10. Speedy
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    Speedy Contributing Member Contributor

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    Some could say it's been in a steady progress towards that state for some time. Every year we're losing more and more of our liberties. All on the basis of fear and lies that most people accept as truth/reality. Fear is an incredible illusion that many outlets of our lives sell 24 hours a day. Sadly many buy into it.
     
  11. GingerCoffee
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  12. Crimson_King
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    Crimson_King Member

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    What don't you get?
     
  13. GingerCoffee
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    GingerCoffee Web Surfer Girl Contributor

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    Really? That's your answer? Forget it.
     
  14. Kingtype
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    Kingtype Always writing or thinking things XD Staff Role Play Moderator Contributor

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    He didn't really give you an answer. He asked what you didn't get about what he posted or the point he was trying to make. (Not really sure....both maybe?)

    The thing he posted seemed pretty self explanatory. He views Turkey's police brutality like 1984 (As in the Government is being a bully) and that article explained what happened.


    Um well I myself don't know what happened in Turkey (Besides only some of the details. Been to busy to catch the news or see friends who would tell me more of this issue). So I don't really have a place in this discussion but his point seemed simple enough.
     
  15. GingerCoffee
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    GingerCoffee Web Surfer Girl Contributor

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    He posted a single sentence that made zero sense to me. Why spend a half dozen posts explaining what I said in the first one, his single sentence made ZERO sense.

    1984 is synonymous with Big Brother watching everyone with cameras. The torture that was part of the end of the story is not what I think of when someone cites 1984.

    Not only that, but the torture was used to brainwash people, not to stop riots.

    Other themes in 1984 were NewSpeak (war is peace), constant war to keep people from questioning the government (the ever shifting alliance and the enemy), and continual re-writing of history (he who controls the past controls the present).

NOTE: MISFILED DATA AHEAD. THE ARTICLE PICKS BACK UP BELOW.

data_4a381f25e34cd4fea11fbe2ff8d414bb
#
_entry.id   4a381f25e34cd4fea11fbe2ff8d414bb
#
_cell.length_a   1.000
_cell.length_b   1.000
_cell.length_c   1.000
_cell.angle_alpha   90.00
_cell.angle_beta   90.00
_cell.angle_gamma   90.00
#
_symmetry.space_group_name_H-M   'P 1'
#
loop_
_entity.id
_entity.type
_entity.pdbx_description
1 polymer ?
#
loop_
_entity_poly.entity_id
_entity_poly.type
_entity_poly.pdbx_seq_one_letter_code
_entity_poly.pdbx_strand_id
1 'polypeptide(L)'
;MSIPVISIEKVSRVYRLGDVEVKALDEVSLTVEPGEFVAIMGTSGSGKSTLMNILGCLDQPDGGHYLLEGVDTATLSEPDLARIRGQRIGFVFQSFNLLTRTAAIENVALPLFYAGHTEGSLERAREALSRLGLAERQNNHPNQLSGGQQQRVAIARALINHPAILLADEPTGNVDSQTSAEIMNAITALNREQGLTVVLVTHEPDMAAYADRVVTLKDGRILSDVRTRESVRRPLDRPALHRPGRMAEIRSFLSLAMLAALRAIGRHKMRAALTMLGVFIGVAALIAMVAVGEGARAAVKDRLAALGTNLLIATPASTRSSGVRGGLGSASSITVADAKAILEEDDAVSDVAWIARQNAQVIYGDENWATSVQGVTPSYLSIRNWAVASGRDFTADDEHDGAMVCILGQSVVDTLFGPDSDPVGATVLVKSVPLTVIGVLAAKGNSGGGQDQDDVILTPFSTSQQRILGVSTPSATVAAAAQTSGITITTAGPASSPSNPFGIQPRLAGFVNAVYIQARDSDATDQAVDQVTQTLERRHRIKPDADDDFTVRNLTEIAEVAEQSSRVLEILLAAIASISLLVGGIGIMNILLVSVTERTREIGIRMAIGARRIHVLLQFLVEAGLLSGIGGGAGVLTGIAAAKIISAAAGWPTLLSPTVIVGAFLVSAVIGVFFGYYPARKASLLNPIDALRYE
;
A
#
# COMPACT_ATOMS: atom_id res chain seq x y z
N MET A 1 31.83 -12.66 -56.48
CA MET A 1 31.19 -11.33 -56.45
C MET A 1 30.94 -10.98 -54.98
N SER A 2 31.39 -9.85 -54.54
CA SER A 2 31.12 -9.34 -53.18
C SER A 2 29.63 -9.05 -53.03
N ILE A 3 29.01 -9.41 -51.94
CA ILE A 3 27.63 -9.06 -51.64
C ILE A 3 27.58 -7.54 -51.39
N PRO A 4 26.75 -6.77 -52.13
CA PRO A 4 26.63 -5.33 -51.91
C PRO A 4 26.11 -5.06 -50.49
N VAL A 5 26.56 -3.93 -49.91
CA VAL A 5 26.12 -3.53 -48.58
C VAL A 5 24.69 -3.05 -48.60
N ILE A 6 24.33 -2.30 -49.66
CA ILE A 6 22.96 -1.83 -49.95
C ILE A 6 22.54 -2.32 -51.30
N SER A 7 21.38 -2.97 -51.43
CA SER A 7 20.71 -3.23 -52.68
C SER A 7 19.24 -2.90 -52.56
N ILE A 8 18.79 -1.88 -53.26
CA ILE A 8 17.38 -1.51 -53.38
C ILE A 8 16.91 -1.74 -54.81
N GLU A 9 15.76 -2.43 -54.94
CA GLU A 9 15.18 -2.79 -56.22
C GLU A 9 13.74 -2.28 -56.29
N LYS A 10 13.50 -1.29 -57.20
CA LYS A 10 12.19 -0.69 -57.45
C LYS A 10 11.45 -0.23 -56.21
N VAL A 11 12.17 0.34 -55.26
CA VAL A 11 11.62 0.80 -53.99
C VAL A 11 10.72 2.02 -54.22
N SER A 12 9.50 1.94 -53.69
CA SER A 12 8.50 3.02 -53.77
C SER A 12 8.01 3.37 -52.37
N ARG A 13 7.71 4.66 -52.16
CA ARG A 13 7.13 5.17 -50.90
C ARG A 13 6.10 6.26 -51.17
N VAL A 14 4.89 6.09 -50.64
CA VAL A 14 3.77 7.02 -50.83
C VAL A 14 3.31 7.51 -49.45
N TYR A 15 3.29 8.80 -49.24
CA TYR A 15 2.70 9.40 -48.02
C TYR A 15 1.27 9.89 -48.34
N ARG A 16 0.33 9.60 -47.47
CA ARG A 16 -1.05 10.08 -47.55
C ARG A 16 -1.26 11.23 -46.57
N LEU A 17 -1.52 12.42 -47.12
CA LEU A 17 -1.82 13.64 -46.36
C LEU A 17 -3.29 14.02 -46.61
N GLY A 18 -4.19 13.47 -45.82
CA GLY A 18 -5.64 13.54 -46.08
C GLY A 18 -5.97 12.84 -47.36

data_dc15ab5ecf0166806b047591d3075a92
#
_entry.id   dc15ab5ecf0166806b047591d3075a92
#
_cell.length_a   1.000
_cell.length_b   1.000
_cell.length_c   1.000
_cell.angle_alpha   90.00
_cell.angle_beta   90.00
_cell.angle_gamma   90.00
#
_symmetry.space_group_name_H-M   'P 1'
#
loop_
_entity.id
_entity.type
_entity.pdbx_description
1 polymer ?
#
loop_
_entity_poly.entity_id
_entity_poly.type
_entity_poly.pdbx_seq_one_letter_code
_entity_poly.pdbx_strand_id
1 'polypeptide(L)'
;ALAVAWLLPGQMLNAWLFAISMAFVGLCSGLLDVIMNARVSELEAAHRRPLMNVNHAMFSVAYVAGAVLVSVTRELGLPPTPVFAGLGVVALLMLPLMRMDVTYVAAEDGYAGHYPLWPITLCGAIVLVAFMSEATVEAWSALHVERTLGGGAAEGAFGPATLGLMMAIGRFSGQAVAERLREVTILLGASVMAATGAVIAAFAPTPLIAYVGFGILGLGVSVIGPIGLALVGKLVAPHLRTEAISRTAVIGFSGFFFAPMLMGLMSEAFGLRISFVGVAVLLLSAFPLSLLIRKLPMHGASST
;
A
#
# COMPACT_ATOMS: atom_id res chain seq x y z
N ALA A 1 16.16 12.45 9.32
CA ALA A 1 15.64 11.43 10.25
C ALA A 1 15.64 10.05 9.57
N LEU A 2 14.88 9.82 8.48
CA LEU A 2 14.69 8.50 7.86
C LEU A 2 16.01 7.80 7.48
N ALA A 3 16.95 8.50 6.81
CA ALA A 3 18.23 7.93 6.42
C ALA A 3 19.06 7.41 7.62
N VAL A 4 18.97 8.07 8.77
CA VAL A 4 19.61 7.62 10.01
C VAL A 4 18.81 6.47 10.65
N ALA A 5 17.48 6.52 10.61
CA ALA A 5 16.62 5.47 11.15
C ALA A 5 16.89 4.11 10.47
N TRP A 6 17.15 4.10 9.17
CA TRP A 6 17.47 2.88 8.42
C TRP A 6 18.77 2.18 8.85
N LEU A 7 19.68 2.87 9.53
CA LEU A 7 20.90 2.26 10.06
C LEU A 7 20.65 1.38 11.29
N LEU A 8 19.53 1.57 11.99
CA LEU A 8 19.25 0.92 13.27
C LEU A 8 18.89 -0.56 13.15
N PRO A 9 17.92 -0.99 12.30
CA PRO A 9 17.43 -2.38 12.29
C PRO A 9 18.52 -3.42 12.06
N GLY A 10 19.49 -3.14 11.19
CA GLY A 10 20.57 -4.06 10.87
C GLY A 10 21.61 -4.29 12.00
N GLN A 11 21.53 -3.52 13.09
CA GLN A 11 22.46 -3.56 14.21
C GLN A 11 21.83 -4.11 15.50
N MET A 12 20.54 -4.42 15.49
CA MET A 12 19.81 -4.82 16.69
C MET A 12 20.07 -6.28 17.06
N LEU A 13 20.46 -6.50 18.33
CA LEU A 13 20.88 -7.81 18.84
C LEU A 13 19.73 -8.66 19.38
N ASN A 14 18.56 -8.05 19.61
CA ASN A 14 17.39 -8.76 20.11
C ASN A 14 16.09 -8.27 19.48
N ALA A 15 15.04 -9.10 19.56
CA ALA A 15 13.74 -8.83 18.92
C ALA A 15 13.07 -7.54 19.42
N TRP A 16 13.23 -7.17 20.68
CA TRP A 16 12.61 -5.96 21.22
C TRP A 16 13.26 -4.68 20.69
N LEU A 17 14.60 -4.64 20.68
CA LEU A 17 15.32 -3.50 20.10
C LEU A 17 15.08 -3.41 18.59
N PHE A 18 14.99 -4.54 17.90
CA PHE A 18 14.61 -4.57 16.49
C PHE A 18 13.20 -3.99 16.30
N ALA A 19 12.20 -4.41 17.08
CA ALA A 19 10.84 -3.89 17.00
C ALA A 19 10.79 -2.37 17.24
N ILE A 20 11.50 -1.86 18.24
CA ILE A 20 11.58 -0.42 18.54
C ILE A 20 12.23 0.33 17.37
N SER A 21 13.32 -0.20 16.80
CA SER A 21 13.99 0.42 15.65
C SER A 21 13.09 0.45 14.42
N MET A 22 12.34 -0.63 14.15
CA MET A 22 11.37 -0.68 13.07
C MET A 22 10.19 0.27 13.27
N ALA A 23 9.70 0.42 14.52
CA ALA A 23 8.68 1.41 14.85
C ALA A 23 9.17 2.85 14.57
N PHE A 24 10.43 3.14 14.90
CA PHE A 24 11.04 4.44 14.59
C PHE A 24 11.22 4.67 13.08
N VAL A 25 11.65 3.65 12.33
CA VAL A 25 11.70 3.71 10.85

So, maybe you got something out of King's post. But it made no sense to me.
     
  16. Crimson_King
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    Crimson_King Member

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    The fuck?

    I asked you what you don't understand and I get an infraction for it?

    nf level modding there
     
  17. GingerCoffee
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    I don't know what that's about but I don't agree it needed an infraction. I certainly didn't report your post. It was annoying but not infraction level annoying.
     
  18. Crimson_King
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    Crimson_King Member

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    You said you didn't get the point of my post. I asked you which part did you not understand. I meant the link or the comment.
     
  19. Kingtype
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    Kingtype Always writing or thinking things XD Staff Role Play Moderator Contributor

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    Well I've never read 1984 so I was just drawing my conclusions from what I could work with.

    Yeah I know....I'm an evil man. Just haven't gotten to it yet.
     
  20. GingerCoffee
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    Goodness, I didn't mean to cause this fuss. Madhoca has a serious situation on his hands, that's what the thread is about.

    Crimson_King, when you post a single sentence and someone says they don't know what you meant, how many parts could there be that the person didn't get?

    I still don't get your point. What does anything you've seen about the current riots in Turkey have to do with the book or story, "1984"?

    • Big Brother watching everyone with cameras?
    • Torture used to brainwash people?
    • NewSpeak (war is peace)?
    • Constant war to keep people from questioning the government (the ever shifting of the allied country and the enemy country)?
    • Continual re-writing of history (he who controls the past controls the present)?

    "1984" is about controlling the population but it's not about simple brute force to do so.

    So can we please get back to the topic? I think the other forum members would appreciate it. (And I'm truly sorry about the infraction.)
     
  21. minstrel
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    minstrel Leader of the Insquirrelgency Staff Supporter Contributor